Double rainbow over Ridgecrest Vineyard in the Ribbon Ridge AVA. Photo credit: Harry Peterson-Nedry
Double rainbow over Ridgecrest Vineyard in the Ribbon Ridge AVA. Photo credit: Harry Peterson-Nedry

Wine grape harvest to a winemaker is on par with Christmas for a kid! As the grapes race toward their ripeness finish line, excitement grows with each passing day. Every year Oregon’s vineyards are filled with winemakers tasting fruit and checking sugar levels to determine the best time to pick. However, this year, they also had to consider complications due to COVID-19, weather, wildfire smoke, labor shortages, and more when making their picking decisions. After the 2020 harvest gut punch and left hook– wildfire smoke that so badly tainted some grapes that they were left on the vine to rot– I’m happy to share that Oregon’s wine industry escaped relatively unscathed this year!   

I recently reached out to several of our winemaker and grape grower friends about this year’s harvest. Here’s what they saw and had to say about the 2021 growing season, harvest, their fruit, and more…

Anam Cara Cellar's winery dog Buck overseeing the Pinot pick
Anam Cara Cellar’s winery dog Buck overseeing the Pinot pick. Photo credit: Sheila Nicholas

Sheila Nicholas // Anam Cara Cellars

www.anamcaracellars.com

“Keep an eye on this vintage – the fruit shows all the hallmarks for greatness: delicious, clear, fresh and clean. The ridiculous heat spikes early in the growing season and dry summer seem to have intensified flavors without damaging the crop. A little rain before harvest plumped up the clusters and the cool nights kept mildew at bay. All around, 2021 could be one of those benchmark vintages that we live for in Oregon.”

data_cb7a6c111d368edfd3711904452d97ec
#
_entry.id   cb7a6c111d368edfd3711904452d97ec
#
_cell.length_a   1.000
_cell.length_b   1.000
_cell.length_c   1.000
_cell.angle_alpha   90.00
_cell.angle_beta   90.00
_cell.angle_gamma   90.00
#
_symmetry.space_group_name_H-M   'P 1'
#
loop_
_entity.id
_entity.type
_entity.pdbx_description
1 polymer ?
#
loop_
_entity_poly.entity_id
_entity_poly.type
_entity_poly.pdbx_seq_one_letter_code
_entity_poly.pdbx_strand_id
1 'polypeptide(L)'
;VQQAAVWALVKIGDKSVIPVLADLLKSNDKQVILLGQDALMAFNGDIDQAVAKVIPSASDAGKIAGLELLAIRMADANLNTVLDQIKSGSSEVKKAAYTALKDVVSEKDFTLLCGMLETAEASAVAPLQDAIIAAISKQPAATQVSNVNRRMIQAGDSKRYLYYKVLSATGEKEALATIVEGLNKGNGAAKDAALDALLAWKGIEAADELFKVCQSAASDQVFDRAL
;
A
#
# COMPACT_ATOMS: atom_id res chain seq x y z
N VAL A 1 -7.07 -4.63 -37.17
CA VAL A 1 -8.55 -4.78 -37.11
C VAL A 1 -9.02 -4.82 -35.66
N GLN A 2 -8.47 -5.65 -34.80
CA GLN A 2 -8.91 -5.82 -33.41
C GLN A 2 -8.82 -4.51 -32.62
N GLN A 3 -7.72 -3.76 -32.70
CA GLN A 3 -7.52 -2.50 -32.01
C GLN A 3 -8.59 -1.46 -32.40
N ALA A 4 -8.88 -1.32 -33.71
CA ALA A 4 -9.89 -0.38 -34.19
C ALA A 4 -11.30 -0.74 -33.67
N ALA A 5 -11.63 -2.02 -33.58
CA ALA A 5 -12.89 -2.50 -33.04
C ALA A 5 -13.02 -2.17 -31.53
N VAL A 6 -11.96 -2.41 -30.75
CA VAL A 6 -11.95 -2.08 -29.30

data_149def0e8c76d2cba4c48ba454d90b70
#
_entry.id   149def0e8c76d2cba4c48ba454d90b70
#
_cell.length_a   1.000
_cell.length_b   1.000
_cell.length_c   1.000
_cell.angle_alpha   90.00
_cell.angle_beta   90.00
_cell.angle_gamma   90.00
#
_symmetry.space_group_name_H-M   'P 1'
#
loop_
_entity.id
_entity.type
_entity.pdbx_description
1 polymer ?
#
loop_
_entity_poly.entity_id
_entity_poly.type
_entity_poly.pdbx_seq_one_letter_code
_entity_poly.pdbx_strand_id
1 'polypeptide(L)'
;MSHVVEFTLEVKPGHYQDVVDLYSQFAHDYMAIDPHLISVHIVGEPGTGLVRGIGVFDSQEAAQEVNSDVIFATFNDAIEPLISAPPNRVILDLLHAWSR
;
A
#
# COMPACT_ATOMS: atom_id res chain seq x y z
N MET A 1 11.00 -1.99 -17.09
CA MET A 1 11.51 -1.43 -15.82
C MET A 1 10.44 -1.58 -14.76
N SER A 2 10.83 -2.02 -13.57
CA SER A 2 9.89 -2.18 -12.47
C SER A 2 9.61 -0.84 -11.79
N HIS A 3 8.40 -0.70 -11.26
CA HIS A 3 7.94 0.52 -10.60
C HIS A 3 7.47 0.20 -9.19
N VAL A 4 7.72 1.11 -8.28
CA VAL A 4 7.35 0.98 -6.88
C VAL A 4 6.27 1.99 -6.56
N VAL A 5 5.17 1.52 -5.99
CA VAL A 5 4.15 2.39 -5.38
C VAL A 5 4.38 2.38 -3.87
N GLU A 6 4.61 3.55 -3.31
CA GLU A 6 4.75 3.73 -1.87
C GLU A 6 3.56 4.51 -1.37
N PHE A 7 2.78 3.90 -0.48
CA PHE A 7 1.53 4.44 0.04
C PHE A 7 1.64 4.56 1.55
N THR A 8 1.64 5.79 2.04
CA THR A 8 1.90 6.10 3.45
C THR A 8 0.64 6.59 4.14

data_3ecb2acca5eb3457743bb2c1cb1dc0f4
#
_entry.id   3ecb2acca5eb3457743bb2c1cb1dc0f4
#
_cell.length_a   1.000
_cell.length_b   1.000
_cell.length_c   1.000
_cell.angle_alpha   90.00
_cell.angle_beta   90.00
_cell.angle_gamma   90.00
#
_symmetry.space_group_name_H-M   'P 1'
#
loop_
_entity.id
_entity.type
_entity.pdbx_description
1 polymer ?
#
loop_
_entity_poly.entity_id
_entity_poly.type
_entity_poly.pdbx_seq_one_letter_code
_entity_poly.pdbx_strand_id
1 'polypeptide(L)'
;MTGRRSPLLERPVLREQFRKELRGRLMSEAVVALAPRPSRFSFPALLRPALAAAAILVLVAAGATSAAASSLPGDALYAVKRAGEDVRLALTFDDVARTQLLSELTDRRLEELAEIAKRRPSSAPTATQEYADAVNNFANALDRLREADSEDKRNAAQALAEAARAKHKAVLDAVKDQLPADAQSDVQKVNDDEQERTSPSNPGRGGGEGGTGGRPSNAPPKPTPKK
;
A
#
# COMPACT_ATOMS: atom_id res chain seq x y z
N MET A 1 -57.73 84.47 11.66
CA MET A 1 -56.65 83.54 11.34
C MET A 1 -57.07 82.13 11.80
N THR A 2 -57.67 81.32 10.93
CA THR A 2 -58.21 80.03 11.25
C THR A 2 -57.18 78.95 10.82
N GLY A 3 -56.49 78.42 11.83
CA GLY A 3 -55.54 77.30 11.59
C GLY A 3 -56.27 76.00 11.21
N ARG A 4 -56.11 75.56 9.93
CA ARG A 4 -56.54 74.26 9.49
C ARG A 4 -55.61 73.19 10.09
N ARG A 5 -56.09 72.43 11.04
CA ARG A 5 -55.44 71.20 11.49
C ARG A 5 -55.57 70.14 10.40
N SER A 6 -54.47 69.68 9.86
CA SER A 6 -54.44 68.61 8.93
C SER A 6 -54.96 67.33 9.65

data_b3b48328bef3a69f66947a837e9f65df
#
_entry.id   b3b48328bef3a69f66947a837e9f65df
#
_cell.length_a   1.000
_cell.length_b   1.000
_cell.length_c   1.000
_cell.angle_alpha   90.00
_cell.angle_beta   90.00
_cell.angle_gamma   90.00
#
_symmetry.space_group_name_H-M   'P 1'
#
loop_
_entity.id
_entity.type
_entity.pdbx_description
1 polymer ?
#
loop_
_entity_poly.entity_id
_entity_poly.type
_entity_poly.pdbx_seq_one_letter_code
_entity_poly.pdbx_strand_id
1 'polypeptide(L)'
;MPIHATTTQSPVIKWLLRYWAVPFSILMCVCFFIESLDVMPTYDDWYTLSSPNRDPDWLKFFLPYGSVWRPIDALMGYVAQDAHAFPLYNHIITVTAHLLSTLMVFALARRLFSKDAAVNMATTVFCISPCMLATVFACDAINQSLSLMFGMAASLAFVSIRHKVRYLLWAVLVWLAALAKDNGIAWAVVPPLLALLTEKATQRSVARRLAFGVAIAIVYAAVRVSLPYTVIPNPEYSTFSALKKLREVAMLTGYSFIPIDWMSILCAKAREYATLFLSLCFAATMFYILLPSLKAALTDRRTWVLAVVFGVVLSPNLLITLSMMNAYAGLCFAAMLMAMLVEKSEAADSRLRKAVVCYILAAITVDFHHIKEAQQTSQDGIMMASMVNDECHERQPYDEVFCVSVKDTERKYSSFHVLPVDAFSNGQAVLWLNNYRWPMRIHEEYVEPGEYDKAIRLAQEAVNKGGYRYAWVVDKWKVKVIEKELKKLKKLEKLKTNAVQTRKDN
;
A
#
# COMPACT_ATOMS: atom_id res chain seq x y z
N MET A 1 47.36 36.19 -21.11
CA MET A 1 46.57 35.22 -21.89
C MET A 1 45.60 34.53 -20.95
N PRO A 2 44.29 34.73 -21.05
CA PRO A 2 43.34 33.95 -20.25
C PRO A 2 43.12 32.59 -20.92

Foggy view from Brandborg's Ferris Wheel Vineyard in Elkton
Foggy view from Brandborg’s Ferris Wheel Vineyard in Elkton. Photo credit: Sue Brandborg

Terry Brandborg // Brandborg Vineyard

www.brandborgwine.com

“Elkton has experienced a welcome return to near-normal crop yields. Our typical westerlies off of the coast kept the area pretty much smoke-free. We did have a little for a couple of days, but that was before véraison and didn’t cause any concern about issues with the fruit. When the heat dome did strike the Northwest at the end of June, we had 3 days with over 100˚F/37˚C degrees– June 27 hitting 114˚F/45˚C, the hottest I remember. Then, on August 11 & 12, we had two more days over 100˚F/37˚C. With the extended dry period with no rains and low humidity, there has been no disease pressure on any fruit that has come into the winery. The fruit looks really good. So, all in all, a very good-looking year for the wines coming out of Elkton.”


Vineyard workers picking Chardonnay for Aubaine Wines
Vineyard workers picking Chardonnay for Aubaine Wines. Photo credit: Andy Lytle

Andy Lytle // Aubaine Wines & Lytle-Barnett

www.aubainewine.com // https://lytle-barnett.com

“I’m very excited to say that 2021 ended up being a perfect season. Coming off 2019 being a little cool, and the smoke of 2020, we really needed a good harvest, and we got it. Flower happened just at the end of the heat dome, so it did not negatively impact the fruit. We did notice an odd phenomenon we called “vine to vine variability,” where we had 10 perfect vines and then 1 or 2 with low yield shatter type fruit set, which made it tough to determine weights mid-season. Overall, we expected that quality would be high, but the yield could be low. After a warm summer and almost no traceable rain over the final 100 days, both the quality and the yield came in just perfect. We picked fruit about 10 days earlier than last year, with our final picks at the end of September, just before the rains arrived.”


Elaina Spring giving her grapes a good stomping
Woven Wineworks grapes getting a good stomping. Photo credit: Elaina Spring

Elaina Spring // Woven Wineworks

www.wovenwineworks.com